With that in mind, one commandment about editing that every indie author should heed.
Thou shalt NEVER be the sole editor for thine own book.
Serving as your own editor, in my opinion, is like representing yourself in court—not very smart. If you don’t know the law, how can you apply that law to defend yourself? By the same token, most of us don’t know grammar rules at a professional level. We can get by, but you have to do better than “get by” when you publish a book for public consumption.
For my day job, I work as an editor for a military organization. And what I can tell you is that, as an editor, with something of a trained eye, ICONSTANTLY miss mistakes in my own work. I’ll read through something I’ve written a few weeks prior and I can’t believe the mistakes I make. Why is it so difficult to edit your own work? Even the best writers have a tendency to read what they MEANT to write instead of what’s actually on the paper. At a minimum, you need a second set of eyes to read over your work. If you’re lucky, that person will also know basic English grammar. But the more eyes on your work, the better for your book.
With that said, when you ask someone to edit your book, what are you REALLY asking them to do? Most of us don’t really categorize editing, we have an idea that you just fix what’s wrong. But knowing the levels editing will help you determine what you can afford if you do eventually hire an editor.
In my experience, there are essentially four types of editing.
1. Proofreading. When you ask someone to proofread, you are really asking for the most basic editorial service. Proofreading really involves fixing the mechanics, such as missing or improperly used punctuation, wrong typefaces and font sizes, mist italicizations, capitalizations, transposed letters, etc. etc. The proofreader won’t change any words, they won’t delete anything you’ve written, they won’t rewrite. Just the basics.
2. Copyediting. In addition to proofreading, copy editing involves ensuring consistent word usage throughout the book, suggesting word changes, fixing language usage errors, etc.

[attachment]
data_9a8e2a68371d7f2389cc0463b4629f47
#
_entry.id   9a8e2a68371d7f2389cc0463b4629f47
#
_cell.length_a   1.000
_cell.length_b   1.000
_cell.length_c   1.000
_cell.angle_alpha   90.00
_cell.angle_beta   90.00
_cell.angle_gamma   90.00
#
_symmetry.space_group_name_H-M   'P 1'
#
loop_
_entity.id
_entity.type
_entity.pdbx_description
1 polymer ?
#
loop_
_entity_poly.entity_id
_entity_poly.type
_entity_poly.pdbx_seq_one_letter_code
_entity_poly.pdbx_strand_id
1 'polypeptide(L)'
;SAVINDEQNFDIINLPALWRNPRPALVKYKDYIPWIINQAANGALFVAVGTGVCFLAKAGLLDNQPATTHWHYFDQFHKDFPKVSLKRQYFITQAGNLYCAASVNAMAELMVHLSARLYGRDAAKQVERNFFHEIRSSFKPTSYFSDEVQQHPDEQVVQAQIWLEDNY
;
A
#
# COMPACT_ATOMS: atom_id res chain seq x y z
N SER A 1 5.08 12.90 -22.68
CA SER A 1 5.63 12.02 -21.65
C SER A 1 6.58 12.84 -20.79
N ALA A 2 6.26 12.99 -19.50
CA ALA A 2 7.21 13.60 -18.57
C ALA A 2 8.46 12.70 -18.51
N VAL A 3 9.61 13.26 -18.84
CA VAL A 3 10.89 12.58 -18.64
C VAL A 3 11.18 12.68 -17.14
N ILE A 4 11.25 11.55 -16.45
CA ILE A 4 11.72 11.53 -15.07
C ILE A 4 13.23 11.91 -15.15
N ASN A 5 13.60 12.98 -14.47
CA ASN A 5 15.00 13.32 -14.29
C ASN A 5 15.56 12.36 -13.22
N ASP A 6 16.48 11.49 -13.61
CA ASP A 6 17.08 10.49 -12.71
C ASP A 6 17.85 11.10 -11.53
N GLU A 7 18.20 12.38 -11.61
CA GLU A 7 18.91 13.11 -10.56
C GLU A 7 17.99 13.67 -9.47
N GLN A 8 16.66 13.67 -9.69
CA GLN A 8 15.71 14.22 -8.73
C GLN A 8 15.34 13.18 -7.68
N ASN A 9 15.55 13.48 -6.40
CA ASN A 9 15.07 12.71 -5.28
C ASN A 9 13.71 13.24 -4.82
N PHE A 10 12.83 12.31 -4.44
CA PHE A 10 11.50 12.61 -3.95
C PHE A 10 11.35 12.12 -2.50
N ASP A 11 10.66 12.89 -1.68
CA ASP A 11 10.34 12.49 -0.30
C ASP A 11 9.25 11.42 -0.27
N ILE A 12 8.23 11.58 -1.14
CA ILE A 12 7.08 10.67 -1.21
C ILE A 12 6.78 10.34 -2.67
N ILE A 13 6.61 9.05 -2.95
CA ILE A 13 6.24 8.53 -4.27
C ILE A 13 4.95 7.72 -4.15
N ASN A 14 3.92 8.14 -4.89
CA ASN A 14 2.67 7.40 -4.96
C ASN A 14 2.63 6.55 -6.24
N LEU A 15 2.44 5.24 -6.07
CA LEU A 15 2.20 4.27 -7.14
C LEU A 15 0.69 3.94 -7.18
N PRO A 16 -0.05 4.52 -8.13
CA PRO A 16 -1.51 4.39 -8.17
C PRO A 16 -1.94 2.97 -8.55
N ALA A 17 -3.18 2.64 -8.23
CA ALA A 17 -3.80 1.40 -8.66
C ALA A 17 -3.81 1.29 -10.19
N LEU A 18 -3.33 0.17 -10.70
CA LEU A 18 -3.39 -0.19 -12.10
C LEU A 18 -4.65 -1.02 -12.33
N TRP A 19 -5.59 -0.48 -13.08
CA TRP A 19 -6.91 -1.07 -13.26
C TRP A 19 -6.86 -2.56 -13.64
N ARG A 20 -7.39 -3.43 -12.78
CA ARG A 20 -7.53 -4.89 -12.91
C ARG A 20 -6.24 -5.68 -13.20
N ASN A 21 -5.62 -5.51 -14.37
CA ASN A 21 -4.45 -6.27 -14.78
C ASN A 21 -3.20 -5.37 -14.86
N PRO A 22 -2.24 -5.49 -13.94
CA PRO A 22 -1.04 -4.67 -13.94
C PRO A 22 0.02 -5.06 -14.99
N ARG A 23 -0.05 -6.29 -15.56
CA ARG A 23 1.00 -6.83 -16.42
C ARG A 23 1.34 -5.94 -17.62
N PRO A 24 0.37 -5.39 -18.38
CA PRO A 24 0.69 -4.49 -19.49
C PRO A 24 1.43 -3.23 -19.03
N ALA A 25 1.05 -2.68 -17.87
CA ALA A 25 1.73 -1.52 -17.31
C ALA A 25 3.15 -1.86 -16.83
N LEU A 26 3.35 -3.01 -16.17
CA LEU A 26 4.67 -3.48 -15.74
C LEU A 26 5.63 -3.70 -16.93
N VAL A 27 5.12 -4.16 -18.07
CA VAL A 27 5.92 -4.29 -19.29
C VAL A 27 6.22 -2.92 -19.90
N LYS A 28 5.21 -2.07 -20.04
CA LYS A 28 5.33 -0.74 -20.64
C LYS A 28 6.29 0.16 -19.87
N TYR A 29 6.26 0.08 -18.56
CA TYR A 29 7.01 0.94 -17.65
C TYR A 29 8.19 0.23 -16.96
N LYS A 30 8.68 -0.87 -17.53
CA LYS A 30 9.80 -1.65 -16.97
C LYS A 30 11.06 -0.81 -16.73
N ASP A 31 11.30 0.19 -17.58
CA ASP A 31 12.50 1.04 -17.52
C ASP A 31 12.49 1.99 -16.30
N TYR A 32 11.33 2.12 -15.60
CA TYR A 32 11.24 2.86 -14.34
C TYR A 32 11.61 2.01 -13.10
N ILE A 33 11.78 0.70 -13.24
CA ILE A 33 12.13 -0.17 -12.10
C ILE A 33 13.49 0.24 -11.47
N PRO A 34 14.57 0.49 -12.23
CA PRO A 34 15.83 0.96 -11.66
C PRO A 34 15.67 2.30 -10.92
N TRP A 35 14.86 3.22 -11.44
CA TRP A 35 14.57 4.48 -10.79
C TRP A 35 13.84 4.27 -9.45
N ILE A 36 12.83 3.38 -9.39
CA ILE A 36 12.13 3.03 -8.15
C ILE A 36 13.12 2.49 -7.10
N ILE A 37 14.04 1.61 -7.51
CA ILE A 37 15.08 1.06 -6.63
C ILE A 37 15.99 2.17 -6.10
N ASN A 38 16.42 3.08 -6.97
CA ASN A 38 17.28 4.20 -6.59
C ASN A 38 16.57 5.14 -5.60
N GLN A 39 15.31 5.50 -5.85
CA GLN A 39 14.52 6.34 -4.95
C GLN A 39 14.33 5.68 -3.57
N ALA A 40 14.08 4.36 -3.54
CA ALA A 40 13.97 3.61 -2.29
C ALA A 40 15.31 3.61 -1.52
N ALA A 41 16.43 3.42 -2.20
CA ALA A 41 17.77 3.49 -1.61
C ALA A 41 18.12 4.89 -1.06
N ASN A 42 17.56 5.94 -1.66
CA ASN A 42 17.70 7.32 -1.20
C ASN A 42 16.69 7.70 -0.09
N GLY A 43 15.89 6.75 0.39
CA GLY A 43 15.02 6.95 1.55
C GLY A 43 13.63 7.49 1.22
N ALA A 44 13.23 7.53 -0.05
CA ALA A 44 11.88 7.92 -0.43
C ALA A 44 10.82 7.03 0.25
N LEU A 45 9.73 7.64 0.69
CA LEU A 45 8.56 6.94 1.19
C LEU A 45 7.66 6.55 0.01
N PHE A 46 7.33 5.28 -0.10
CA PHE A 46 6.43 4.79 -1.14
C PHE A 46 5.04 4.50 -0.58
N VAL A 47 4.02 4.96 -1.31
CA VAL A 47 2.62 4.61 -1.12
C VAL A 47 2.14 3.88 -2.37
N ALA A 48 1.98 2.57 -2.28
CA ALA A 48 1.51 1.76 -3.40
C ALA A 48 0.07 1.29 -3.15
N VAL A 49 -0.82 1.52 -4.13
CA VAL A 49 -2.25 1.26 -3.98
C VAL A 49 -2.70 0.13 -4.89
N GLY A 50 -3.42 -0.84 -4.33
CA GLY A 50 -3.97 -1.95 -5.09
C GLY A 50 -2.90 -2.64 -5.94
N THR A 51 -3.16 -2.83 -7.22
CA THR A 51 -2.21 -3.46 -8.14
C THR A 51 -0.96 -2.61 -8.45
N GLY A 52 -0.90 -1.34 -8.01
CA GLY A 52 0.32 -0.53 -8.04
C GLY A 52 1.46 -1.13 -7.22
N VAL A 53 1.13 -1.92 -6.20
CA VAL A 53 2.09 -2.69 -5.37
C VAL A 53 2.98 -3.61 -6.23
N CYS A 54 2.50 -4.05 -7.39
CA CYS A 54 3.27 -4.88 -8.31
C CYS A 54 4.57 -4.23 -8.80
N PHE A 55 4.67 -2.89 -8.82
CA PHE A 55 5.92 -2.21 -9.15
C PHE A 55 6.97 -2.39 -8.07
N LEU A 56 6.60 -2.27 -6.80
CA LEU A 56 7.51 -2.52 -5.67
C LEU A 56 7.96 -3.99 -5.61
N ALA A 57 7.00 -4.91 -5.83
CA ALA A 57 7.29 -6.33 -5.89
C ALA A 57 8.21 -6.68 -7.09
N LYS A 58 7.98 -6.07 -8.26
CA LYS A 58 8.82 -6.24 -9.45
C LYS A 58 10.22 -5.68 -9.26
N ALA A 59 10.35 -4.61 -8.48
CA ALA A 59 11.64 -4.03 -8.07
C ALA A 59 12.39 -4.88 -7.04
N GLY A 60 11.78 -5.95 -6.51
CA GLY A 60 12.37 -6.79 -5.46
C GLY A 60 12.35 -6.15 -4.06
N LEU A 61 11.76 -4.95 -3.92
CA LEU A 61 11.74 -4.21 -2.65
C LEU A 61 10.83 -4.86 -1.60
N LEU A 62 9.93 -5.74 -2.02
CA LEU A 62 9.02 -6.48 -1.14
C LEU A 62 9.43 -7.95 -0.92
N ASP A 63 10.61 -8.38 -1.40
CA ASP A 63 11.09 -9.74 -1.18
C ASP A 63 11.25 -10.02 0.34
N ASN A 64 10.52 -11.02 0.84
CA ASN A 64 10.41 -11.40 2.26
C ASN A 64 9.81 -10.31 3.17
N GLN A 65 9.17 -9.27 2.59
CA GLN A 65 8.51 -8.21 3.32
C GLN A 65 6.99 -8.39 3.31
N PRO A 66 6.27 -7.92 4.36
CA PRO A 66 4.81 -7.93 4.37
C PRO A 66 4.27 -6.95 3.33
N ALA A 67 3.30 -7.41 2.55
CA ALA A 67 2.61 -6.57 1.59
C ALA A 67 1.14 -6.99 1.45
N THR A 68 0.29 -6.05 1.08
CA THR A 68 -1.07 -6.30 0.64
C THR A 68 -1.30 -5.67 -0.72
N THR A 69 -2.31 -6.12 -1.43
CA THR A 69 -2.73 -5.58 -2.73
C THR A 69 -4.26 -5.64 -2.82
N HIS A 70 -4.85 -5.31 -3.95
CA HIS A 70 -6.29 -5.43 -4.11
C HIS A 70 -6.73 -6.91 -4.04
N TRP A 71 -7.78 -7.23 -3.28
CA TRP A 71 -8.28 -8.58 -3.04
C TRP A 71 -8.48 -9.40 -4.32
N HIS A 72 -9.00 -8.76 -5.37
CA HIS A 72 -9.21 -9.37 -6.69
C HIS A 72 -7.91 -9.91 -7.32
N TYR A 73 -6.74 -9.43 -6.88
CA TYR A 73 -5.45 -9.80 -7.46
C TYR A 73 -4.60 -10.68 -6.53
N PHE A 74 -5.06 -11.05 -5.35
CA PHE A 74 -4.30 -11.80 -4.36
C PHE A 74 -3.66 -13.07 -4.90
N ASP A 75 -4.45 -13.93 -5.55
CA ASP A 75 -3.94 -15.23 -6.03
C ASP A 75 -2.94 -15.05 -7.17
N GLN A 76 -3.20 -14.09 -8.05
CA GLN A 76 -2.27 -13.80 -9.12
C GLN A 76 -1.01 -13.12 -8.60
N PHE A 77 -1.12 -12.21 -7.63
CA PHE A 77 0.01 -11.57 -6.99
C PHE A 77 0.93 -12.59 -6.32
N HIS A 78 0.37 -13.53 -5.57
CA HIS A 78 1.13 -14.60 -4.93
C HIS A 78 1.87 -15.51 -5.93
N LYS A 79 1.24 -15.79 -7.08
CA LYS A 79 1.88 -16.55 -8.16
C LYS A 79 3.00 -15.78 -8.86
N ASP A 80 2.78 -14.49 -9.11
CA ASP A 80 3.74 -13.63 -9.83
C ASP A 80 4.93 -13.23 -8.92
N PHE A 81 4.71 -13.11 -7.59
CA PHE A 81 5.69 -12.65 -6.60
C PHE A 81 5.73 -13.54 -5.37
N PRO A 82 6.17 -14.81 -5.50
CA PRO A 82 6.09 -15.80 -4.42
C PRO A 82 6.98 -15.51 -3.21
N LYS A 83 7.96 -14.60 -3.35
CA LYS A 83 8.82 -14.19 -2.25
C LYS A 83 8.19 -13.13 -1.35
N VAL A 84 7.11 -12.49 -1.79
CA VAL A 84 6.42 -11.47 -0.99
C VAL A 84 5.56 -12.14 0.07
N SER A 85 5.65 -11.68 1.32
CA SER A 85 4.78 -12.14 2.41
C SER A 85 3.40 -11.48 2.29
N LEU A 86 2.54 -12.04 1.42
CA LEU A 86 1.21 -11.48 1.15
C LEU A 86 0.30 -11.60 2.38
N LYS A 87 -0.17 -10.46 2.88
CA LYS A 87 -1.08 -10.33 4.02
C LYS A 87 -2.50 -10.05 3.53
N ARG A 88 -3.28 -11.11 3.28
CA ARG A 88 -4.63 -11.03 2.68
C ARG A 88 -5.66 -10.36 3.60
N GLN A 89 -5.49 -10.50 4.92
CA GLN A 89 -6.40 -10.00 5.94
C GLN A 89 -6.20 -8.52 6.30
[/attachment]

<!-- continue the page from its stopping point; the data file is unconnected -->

3. Substantive or Heavy Editing. This is the maximum level of editing service that you can get. Everything’s pretty much on the table. They look at everything from grammar to structure, plot, and style. (This service can cost several thousand dollars for an adult-length novel.)
4. Manuscript Review or Editorial Review. This level of editing involves no changes to your manuscript whatsoever in terms of copyediting or proofreading. With this level of service, the editor reviews your entire manuscript and provides you with suggestions on plot, structure, pacing and flow, dialogue, etc. They may say “You use too many semicolons” or “check your comma usage” but they don’t make changes for you. They will answer questions like, such as Does the book have its intended effect (i.e., if it’s supposed to be funny, does it make the reader laugh?) Is the book commercially viable? They will usually provide you with written report that summarizes their findings and you’re left to incorporate those changes on your own.
In addition to the multiple levels of editing, there are also multiple types of editors. For example, I’m an editor in the technical sense. A professional editor too. BUT apart from writing my own novels, I do not have any experience in the acquisition, editing, and sale of books for a major publishing house that will be sold to readers nationally/internationally through major retailers. That subtle distinction sets apart editors from EDITORS. If you hire somebody, make sure you know who you are hiring and what level of service you’re paying for.